Silence: Sociology and Western Apache Culture

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Polina Goldman
ANTH 1000 MW 12.50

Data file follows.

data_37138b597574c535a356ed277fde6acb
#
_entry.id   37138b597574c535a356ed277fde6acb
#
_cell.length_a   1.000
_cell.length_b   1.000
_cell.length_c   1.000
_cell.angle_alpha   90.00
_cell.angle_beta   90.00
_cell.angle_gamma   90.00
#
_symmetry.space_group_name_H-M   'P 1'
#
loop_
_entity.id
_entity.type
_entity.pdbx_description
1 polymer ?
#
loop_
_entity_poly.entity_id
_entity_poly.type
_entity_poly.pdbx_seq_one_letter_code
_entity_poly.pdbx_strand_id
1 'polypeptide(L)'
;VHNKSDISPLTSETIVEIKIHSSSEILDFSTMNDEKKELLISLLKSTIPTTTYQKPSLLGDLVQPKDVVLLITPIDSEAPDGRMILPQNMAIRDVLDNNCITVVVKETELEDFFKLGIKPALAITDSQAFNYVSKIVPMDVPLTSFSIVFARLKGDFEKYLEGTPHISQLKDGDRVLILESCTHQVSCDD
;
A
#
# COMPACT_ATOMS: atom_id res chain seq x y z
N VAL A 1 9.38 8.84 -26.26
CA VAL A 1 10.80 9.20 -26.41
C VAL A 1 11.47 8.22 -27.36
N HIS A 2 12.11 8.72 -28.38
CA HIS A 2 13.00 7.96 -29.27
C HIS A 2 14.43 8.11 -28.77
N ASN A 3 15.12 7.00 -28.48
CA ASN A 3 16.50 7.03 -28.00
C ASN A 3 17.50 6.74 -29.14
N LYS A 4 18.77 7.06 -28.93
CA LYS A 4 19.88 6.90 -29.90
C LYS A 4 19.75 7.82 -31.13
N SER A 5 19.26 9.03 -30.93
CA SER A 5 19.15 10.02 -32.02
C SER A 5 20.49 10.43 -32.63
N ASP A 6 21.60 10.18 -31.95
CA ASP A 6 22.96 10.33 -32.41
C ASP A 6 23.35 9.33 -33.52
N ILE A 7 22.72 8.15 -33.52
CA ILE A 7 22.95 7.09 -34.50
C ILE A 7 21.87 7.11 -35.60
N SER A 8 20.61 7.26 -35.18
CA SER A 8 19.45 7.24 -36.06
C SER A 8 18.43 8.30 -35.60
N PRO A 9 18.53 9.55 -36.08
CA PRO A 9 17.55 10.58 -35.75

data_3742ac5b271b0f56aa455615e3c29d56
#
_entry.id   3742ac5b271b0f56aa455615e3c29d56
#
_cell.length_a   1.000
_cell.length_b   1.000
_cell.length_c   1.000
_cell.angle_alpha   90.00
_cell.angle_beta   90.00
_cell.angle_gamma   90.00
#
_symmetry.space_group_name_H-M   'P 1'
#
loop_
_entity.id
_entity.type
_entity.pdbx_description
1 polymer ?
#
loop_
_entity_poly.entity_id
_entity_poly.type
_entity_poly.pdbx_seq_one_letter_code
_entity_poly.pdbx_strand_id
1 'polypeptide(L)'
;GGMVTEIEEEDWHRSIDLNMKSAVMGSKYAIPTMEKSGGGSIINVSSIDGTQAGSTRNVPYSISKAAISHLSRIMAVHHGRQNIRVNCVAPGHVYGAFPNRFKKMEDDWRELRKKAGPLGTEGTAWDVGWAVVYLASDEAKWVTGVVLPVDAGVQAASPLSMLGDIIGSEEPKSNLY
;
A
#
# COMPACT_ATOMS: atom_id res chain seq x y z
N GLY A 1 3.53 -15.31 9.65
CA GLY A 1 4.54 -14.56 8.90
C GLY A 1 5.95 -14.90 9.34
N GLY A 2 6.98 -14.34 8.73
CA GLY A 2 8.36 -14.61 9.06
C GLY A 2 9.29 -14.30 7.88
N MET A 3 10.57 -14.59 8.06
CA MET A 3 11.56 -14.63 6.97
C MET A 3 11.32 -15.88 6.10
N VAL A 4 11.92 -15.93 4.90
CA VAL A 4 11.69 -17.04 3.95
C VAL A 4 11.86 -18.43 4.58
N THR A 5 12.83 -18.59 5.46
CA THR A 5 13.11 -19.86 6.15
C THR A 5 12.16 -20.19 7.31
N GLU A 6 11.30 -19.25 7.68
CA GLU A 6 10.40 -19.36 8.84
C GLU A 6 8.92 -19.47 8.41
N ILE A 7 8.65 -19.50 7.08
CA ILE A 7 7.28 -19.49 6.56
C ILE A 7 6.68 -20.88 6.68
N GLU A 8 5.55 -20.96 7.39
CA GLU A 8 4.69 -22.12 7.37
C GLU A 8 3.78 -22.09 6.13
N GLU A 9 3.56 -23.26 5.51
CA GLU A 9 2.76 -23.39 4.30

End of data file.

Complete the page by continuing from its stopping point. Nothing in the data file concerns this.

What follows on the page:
In his paper "To give up on words" K.H. Basso tells us about the study of Western Apache culture that was conducted in east-central Arizona in 1964-69. This work was devoted to exploring the reasons of refusal to speak and maintaining silence among American Indians. Athtor uses the testimony type of evidence to support his claims calling actual witnesses "informants". The research showed that depending on the different social roles and various circumstances there are 6 types of situations when Western Apaches "give up on words": 1."Meeting strangers", 2."Courting", 3."Children coming home", 4."Getting cussed out", 5."Being with people who are sad", 6."Being with someone for whom they sing". Summarazing all evidence athor concludes that the main reason of maintaning silence in Western Apache culture is ambiguity of status of participants of interaction. The Western Apaches prefer to give up on words when they face uncertain and unpredictable situations in social interrelations. In the modern life a refusal to talk can reinforce social norms. Depending on situation, it can show respect, it can make a person look smarter when he has nothing to say. Most of the times silence is much better saying something inappropriate or fighting. But also silence could be interpreted as disrespect, indifference or hostility that could subvert social relationships. All of the above leads me to the conclusion that sometimes silence can mean more than any words. Since a man being a part of the animal world he may choose to observe the behavior of another person without using words to get to know him better as animals do. So this would be the most reliable source of information about unknown person or uncertain situation.
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